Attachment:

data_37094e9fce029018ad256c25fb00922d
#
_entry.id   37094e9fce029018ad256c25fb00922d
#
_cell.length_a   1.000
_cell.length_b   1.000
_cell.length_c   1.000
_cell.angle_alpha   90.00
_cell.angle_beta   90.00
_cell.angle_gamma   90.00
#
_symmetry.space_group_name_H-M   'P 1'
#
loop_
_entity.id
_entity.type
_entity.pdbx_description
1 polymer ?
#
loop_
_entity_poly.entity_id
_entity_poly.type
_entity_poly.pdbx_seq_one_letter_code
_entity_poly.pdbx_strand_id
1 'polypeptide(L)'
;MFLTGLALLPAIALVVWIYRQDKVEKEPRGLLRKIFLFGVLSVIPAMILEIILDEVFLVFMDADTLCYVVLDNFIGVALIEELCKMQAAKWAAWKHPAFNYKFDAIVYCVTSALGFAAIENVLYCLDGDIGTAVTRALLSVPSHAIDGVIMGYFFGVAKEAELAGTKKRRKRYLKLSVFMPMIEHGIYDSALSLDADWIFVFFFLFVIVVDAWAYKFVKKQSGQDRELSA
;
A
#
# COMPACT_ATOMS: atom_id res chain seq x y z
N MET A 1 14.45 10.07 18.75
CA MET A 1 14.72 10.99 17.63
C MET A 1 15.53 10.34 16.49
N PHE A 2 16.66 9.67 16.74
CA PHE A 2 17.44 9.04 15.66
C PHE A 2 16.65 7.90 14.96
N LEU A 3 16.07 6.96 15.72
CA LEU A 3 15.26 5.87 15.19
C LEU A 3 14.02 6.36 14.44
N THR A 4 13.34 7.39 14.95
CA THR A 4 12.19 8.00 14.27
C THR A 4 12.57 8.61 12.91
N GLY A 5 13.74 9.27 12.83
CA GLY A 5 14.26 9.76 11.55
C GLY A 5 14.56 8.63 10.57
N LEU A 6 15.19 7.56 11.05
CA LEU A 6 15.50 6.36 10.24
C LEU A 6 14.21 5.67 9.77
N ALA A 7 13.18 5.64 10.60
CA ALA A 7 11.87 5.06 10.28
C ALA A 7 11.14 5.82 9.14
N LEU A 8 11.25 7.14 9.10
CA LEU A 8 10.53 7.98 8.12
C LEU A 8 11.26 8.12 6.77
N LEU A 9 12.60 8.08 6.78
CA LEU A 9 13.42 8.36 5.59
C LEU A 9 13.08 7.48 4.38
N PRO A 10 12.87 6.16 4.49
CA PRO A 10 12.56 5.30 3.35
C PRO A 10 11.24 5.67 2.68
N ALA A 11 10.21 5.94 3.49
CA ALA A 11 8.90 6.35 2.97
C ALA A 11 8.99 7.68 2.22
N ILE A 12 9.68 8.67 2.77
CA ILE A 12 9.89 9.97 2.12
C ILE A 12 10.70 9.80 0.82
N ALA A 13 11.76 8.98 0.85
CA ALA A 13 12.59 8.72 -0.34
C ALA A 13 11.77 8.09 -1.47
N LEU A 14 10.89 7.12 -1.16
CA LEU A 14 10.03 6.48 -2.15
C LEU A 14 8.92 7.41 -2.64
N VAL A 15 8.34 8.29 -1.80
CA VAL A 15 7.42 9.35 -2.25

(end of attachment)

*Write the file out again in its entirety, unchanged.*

data_37094e9fce029018ad256c25fb00922d
#
_entry.id   37094e9fce029018ad256c25fb00922d
#
_cell.length_a   1.000
_cell.length_b   1.000
_cell.length_c   1.000
_cell.angle_alpha   90.00
_cell.angle_beta   90.00
_cell.angle_gamma   90.00
#
_symmetry.space_group_name_H-M   'P 1'
#
loop_
_entity.id
_entity.type
_entity.pdbx_description
1 polymer ?
#
loop_
_entity_poly.entity_id
_entity_poly.type
_entity_poly.pdbx_seq_one_letter_code
_entity_poly.pdbx_strand_id
1 'polypeptide(L)'
;MFLTGLALLPAIALVVWIYRQDKVEKEPRGLLRKIFLFGVLSVIPAMILEIILDEVFLVFMDADTLCYVVLDNFIGVALIEELCKMQAAKWAAWKHPAFNYKFDAIVYCVTSALGFAAIENVLYCLDGDIGTAVTRALLSVPSHAIDGVIMGYFFGVAKEAELAGTKKRRKRYLKLSVFMPMIEHGIYDSALSLDADWIFVFFFLFVIVVDAWAYKFVKKQSGQDRELSA
;
A
#
# COMPACT_ATOMS: atom_id res chain seq x y z
N MET A 1 14.45 10.07 18.75
CA MET A 1 14.72 10.99 17.63
C MET A 1 15.53 10.34 16.49
N PHE A 2 16.66 9.67 16.74
CA PHE A 2 17.44 9.04 15.66
C PHE A 2 16.65 7.90 14.96
N LEU A 3 16.07 6.96 15.72
CA LEU A 3 15.26 5.87 15.19
C LEU A 3 14.02 6.36 14.44
N THR A 4 13.34 7.39 14.95
CA THR A 4 12.19 8.00 14.27
C THR A 4 12.57 8.61 12.91
N GLY A 5 13.74 9.27 12.83
CA GLY A 5 14.26 9.76 11.55
C GLY A 5 14.56 8.63 10.57
N LEU A 6 15.19 7.56 11.05
CA LEU A 6 15.50 6.36 10.24
C LEU A 6 14.21 5.67 9.77
N ALA A 7 13.18 5.64 10.60
CA ALA A 7 11.87 5.06 10.28
C ALA A 7 11.14 5.82 9.14
N LEU A 8 11.25 7.14 9.10
CA LEU A 8 10.53 7.98 8.12
C LEU A 8 11.26 8.12 6.77
N LEU A 9 12.60 8.08 6.78
CA LEU A 9 13.42 8.36 5.59
C LEU A 9 13.08 7.48 4.38
N PRO A 10 12.87 6.16 4.49
CA PRO A 10 12.56 5.30 3.35
C PRO A 10 11.24 5.67 2.68
N ALA A 11 10.21 5.94 3.49
CA ALA A 11 8.90 6.35 2.97
C ALA A 11 8.99 7.68 2.22
N ILE A 12 9.68 8.67 2.77
CA ILE A 12 9.89 9.97 2.12
C ILE A 12 10.70 9.80 0.82
N ALA A 13 11.76 8.98 0.85
CA ALA A 13 12.59 8.72 -0.34
C ALA A 13 11.77 8.09 -1.47
N LEU A 14 10.89 7.12 -1.16
CA LEU A 14 10.03 6.48 -2.15
C LEU A 14 8.92 7.41 -2.64
N VAL A 15 8.34 8.29 -1.80
CA VAL A 15 7.42 9.35 -2.25